Detail view of “Shaft,” laser cut acrylic, H-O scale figures and aluminum
Review by David Brickman
Several times now I’ve seen one or two of Susan Meyer’s tiny, fantastical utopias and, every time, they fascinate. So I couldn’t bear to miss her solo show Formation Proposal at the Lake George Arts Project’s Courthouse Gallery in Lake George, which is on view only until Friday (April 15).
Meyer uses brightly colored acrylic sheets to build complex little spaces that are populated in this show by miniature nude figures. Her sense of color and form is outstanding, and she fully exploits the way light penetrates these stacks of stripes.
Though dates were not provided for the pieces on view, they seem fresh – especially the central piece – titled “Together” – which is more airy than dense, with a limited palette of white, yellow and blue, and is suspended from the ceiling, so it floats as if in zero-gravity. As one gallery-goer commented during my visit, it looks like The Jetsons. There’s a playfulness here not completely opposed to that favorite 1960s cartoon – but there is also a slightly ominous dystopian feeling to the worlds Meyer creates, adding to their mystique.
Last year’s event, also produced by locals Robert Millis of Saratoga and Dave Ehman of Lake George, was the site’s first real success story.
This year, they scored a true coup: One of few appearances here by Capital Region success story Sawyer Fredericks, the soulful young guitarist-songwriter-singer, he of the bowler hat and long blonde hair, winner of Season 8 of “The Voice,” TV’s music contest.
Sawyer drew a massive crowd of between 2,100 and 2,300 people, Mr. Millis tells The Chronicle, for his Saturday evening gig. Many came early enough to catch the lead-in acts as well — but most left almost immediately after young Sawyer was done on stage.
Well, except for the 300 who had paid to stand in line and get autographed CDs and pictures with the young phenom.
That had to be a little galling to the next act up, stellar reggae-rock group Crucial Fiya, who played to a significantly emptied lawn and a sea of empty VIP chairs previously held by members of “Team Sawyer.”
The irresistibly charming French jazz vocalist Cyrille Aimee made quite an impression in her Greater Nippertown concert debut a year ago at the annual Jazz at the Lake festival. But the weather forced the performances to the rain site at the Lake George High School auditorium.
So it was fortunate indeed that the fine folks at the Lake George Arts Project brought her back to town to headline one of their weekly Wednesday evening summer concerts last month, and she finally got her chance to sing in Shepard Park with the lake shimmering behind her…
I’ve emceed a few concerts in my time, and it’s a pretty cush gig – tell a joke or two, give a shout-out to sponsors and/or dignitaries, and try not to mispronounce the name of the act you’re introducing. No heavy lifting is involved, there’s usually food & drink backstage, and occasionally you get a free t-shirt out of the deal. You gotta love that, right? Well, as I discovered when I first attended Jazz at the Lake in 2005, Paul Pines definitely takes the other road.
Sure, the Brooklyn native tells jokes, and he always gets the artists’ names right. But Pines takes the job three steps further – he educates the audience about what they’re about to see, and how it relates to what has come before in jazz. When I first saw Pines do his thing at the jazz fest in Lake George’s Shepard Park, he talked about how one of that day’s acts – vocalist Giacomo Gates – sang “in the spirit of Eddie Jefferson.” Forget that I didn’t know Jefferson was one of a cadre of jazz royalty who played the Tin Palace, a jazz club Pines ran in the ’70s just down the street from CBGB’s; I didn’t know who Eddie Jefferson WAS… but you can be damned sure that I found out, and I’m pretty sure I wasn’t the only one who did some digging into jazz history after the show was over.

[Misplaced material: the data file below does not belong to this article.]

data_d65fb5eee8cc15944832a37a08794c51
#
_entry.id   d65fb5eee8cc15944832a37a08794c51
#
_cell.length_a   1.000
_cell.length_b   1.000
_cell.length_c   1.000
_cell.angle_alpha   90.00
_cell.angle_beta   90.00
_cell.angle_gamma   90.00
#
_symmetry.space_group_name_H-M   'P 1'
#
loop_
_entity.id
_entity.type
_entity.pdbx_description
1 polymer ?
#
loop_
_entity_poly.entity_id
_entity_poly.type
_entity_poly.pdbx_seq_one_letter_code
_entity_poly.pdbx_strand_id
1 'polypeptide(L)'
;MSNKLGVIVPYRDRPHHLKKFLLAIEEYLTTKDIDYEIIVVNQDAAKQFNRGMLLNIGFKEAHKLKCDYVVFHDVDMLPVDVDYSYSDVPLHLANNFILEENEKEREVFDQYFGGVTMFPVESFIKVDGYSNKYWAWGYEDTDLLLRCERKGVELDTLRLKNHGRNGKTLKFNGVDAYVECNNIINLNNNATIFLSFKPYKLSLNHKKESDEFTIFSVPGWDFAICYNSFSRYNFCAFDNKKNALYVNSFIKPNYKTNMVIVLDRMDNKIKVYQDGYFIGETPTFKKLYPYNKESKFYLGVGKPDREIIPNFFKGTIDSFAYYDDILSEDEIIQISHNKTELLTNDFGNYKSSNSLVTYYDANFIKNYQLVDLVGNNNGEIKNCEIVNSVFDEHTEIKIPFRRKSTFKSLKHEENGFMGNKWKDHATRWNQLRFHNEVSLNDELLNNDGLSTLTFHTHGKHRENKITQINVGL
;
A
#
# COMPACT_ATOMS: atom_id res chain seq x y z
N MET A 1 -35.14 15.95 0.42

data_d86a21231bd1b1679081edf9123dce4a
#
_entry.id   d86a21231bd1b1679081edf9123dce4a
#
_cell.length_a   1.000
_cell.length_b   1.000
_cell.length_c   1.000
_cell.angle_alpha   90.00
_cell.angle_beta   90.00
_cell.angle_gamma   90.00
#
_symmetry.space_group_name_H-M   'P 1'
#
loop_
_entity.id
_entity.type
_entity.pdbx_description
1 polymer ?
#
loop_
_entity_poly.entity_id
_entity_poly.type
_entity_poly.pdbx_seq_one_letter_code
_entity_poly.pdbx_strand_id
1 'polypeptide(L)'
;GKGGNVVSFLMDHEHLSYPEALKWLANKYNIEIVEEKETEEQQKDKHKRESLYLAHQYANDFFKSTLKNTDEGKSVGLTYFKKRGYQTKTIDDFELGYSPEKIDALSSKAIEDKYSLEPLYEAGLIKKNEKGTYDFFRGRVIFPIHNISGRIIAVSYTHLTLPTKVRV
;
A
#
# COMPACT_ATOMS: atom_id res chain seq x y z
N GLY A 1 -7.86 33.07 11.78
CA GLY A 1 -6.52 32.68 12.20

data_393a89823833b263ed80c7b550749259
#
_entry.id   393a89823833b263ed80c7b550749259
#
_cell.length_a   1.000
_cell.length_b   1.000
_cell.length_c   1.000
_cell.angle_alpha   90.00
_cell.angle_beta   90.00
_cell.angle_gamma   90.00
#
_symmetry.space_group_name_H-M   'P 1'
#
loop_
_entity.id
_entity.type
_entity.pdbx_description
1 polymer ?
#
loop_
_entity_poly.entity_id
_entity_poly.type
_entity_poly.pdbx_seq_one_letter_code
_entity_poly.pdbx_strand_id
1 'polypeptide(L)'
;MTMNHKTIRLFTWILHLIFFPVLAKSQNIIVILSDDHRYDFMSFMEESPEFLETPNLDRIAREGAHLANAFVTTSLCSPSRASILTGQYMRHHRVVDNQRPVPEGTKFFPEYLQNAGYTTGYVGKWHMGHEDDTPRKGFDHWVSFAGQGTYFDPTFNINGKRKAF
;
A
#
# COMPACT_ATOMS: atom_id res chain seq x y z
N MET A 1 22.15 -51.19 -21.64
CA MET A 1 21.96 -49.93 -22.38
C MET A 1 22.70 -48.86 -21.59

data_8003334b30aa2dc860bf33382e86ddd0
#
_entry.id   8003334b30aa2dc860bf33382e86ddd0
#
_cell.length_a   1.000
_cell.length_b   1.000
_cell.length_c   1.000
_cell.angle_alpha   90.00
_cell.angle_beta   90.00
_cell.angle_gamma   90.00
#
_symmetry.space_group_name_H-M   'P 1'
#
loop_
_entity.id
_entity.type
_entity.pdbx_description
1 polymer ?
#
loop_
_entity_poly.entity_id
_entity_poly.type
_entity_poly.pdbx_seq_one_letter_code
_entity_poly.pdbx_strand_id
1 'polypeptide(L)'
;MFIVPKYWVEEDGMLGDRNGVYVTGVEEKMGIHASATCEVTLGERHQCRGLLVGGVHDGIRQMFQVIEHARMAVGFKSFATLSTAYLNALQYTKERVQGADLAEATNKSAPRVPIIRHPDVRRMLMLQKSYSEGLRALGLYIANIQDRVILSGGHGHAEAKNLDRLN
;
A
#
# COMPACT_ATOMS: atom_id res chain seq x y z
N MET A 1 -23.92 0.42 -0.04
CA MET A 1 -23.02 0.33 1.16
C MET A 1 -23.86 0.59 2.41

It’s not just that Pines is one of the best minds I know when it comes to this genre; his stage patter isn’t about showing off how much he knows. As the longtime curator of the free Jazz at the Lake festival – which returns to Shepard Park in Lake George this Saturday and Sunday (September 19 & 20) – Pines has taken great pains to make his weekend as far from the “standard jazz festival” experience as possible, and part of that is avoiding the kind of lightweight, commercial fare that’s come to dominate your typical mega-festival. Unlike the bookers for those shows, Pines assumes his audience is of more than average intelligence, so he books bands that don’t insult that intelligence. That said, because of the death-defying – and, occasionally, ear-piercing – qualities of some of his acts, Pines’ introductions are sometimes less about education and more about preparing the crowd for the coming storm.
And while there’s still more Louisiana music on tap for Shepard Park (the soulful squeezeboxer Terrance Simien & the Zydeco Experience close out the series on August 26), this week’s show takes a different spin with the irresistibly charming French jazz vocalist Cyrille Aimee stepping into the spotlight at 7:30pm on Wednesday (August 12). And, yes, admission is free…
The rollickin’ Gulf Coast pianist Marcia Ball and her band brought their tasty party-time gumbo of Louisiana blues and Texas honky-tonkin’ to Lake George’s Shepard Park last week for the second installment of the Lake George Arts Project’s weekly free Wednesday night concert series.
The series continues at 7:30pm tonight (Wednesday, July 15) with the homegrown Celtic band Get Up Jack.
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